It’s hard to believe that we’re now up to week 14, and this is the first time Dallas and Philadelphia have played. After what happened the year before, when the two teams played in consecutive weeks to end the regular season and begin the playoffs, both Dallas victories, I suppose the NFL was hoping to secure dramatic, high stakes football late in the season. It’s just too bad the league didn’t see the 2010 debacle in Dallas coming. They could have found a better option for Sunday Night Football.
Anyway, the Eagles and Cowboys had mirror reflective records of 8-4 and 4-8, respectively when the game started. Unavoidably, the same would be true at the game’s conclusion, but how it would look was in doubt for much of this game.
Right off the bat, Michael Vick to DeSean Jackson. 60 yards. First play of the game. A Vick touchdown run a few plays later made it 7-0 quickly. It would have been easy to allow that play to take them out of it completely, but Dallas drove the field on its opening drive and tied it on a Jon Kitna to Jason Witten one-yard pass.
Almost a full quarter later, the Eagles finally grabbed the lead back, as Vick threw a touchdown toss to Todd Herremans. Who’s that you ask? Why, he’s an offensive lineman for Philadelphia, and to my surprise, this wasn’t his first trip to the endzone, as you can see from his career stats. It’s bad enough to give up so many big plays to receivers, but when it’s an offensive lineman, forget about it. The halftime score was 14-10 Philly, following a 50-yard David Buehler field goal just before the break.
In the third quarter, A Vick interception set Dallas up with good field position inside the Philadelphia 40-yard line. On the first play following the turnover, with the score 14-13 after another Dallas field goal, Felix Jones made a big play, catching a screen pass and taking it up the left sideline for 35 yards to the Eagles’ two-yard line. He would later score a touchdown to put the Cowboys ahead 20-14. Two David Akers field goals tied the game early in the fourth quarter. Then came the play of the game.
Everything was looking pretty good for the Cowboys. The score was still tied, and after a Mat McBriar punt and a penalty against the Eagles on the return, Philadelphia was backed up on its own nine-yard line. On the first play from scrimmage, Vick and Jackson really outdid themselves. A relatively short pass to the sideline resulted in a 91-yard touchdown when Mike Jenkins…sigh…attempted to jump the route, missed the ball and allowed Jackson to outrun everyone in the stadium to the endzone. Even with such a big play, there was still over 11 minutes to go, and it was a one score ballgame at 27-20.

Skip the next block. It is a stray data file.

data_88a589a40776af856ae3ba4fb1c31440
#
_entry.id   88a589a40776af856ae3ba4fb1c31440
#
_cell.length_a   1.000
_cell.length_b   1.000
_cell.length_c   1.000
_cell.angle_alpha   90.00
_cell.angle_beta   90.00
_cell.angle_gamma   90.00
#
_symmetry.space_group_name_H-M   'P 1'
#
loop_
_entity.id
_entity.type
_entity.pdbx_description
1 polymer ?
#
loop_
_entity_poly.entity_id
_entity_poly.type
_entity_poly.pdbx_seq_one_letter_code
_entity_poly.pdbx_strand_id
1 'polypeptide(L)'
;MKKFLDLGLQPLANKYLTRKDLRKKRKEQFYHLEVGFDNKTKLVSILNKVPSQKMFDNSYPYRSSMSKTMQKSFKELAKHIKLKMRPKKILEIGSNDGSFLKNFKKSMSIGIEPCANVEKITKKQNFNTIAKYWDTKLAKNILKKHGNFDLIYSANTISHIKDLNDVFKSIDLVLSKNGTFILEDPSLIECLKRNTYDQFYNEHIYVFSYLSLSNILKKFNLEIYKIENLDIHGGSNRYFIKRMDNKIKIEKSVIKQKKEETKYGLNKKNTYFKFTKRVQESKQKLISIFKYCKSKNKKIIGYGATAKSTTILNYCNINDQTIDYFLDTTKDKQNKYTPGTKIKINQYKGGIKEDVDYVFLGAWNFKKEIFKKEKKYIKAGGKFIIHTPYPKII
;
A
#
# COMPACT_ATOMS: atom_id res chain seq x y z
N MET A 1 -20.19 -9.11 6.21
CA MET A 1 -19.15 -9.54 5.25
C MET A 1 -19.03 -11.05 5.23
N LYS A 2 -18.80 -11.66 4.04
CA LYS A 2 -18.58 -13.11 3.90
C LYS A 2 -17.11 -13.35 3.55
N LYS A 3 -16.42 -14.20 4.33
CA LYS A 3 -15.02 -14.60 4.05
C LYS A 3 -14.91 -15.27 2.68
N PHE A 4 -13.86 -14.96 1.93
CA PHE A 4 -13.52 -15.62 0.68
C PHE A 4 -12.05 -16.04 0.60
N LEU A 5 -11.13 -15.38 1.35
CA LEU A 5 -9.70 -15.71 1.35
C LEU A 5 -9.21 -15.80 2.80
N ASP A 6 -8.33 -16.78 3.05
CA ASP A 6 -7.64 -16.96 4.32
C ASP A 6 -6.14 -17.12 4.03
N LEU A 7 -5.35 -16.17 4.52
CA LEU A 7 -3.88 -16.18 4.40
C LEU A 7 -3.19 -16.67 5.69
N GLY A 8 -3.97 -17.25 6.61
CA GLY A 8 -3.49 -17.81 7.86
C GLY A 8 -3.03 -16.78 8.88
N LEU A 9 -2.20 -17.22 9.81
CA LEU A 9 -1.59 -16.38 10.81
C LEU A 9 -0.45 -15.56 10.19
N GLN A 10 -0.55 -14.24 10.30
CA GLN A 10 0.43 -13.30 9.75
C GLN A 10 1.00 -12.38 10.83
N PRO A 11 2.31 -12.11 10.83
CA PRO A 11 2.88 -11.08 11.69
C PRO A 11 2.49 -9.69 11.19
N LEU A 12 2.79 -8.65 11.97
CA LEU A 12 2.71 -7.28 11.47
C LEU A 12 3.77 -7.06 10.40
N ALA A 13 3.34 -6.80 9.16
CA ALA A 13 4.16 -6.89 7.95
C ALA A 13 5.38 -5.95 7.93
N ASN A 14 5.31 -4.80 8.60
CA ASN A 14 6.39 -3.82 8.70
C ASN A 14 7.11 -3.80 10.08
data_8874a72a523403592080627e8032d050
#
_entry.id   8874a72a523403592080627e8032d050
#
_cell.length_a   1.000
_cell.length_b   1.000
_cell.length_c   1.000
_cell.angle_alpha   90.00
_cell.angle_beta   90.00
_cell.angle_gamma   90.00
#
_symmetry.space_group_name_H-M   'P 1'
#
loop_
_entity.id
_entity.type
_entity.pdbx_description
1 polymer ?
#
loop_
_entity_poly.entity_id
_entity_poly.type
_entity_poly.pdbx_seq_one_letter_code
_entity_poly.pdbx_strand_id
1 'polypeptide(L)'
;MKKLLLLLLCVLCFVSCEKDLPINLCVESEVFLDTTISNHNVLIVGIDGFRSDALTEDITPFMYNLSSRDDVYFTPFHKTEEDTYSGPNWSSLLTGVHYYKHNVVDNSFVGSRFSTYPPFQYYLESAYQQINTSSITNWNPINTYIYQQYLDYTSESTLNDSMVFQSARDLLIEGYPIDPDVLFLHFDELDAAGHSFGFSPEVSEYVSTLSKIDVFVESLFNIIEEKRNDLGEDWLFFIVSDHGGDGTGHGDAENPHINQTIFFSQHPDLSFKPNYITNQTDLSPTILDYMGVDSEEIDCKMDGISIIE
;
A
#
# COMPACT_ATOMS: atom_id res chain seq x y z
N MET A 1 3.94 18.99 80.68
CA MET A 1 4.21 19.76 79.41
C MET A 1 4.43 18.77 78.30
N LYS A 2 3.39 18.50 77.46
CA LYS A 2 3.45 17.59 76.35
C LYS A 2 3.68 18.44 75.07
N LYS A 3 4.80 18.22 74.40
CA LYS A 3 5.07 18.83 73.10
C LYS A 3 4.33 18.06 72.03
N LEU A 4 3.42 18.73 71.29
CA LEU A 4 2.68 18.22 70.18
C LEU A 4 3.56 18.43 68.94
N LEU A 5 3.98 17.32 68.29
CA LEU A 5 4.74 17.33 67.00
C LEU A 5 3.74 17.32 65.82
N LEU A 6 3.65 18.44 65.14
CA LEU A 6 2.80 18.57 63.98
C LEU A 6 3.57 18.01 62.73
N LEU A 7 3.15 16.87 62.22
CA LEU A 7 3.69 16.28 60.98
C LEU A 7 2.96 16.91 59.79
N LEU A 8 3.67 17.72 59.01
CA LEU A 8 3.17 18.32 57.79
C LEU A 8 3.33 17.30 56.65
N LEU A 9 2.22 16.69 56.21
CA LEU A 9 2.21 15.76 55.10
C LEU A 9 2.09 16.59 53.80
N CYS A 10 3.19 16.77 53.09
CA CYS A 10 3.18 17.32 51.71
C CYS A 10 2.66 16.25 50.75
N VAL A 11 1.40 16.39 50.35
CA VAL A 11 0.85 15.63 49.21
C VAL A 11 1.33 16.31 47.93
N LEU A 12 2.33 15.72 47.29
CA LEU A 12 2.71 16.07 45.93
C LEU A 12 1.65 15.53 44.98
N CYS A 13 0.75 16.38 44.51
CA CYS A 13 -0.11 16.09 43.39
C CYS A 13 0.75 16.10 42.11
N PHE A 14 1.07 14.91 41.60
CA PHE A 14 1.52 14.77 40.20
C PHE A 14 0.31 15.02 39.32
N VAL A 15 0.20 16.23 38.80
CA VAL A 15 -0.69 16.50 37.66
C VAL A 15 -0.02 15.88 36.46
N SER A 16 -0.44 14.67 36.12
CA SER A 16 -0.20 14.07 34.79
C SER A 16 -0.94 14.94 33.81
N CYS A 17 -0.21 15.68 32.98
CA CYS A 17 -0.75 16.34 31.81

Well, another Akers field goal made it a 10 point game, but Dallas didn’t give up. They managed to convert a fourth-down play on a Kitna scramble, which led to another Witten td catch. Then with time becoming an ever more precious commodity, Dallas couldn’t stop Philadelphia from picking up first downs, and they ran out the clock. As Jonathan Bales from the Dallas Cowboys Times put it:
At the end of the game, the Cowboys’ defense needed to stop LeSean McCoy on the ground. They knew runs were coming, and they still got gashed. That was really disheartening.
That about sums it up.
So Dallas loses a close game 30-27 to a future playoff team. Despite keeping it close, and actually leading for a bit, the same problems the team had with Phillips at the helm returned with full force.
Turnovers were even, but as usual, they came at bad times for both teams. The last one for Dallas came right after the Jackson 91-
yard play, and the Eagles got a field goal out of it, and effectively put the game away. The run defense was bad, as the Cowboys gave up 171 total yards, and LeSean McCoy averaged over nine yards per carry in gaining 149 of those yards. Yikes. Interestingly enough, despite the big plays made by DeSean Jackson, Vick “only” had 270 yards passing, although 210 of them went to Jackson. This wouldn’t bother me so much if those yards didn’t come in such big chunks. The guy only caught four passes. That’s just ridiculous.
On a positive note, it was good that Dallas didn’t just roll over when these plays happened. The huge gain on the opening play and the bomb late in the game didn’t keep the Cowboys down. Also, Witten, Felix Jones, and even Buehler had solid games. The defense just couldn’t get stops when they needed them; the same old song and dance.
Record to this point: 4-9
Oh yeah, remember this? It’s all anyone talked about after the game.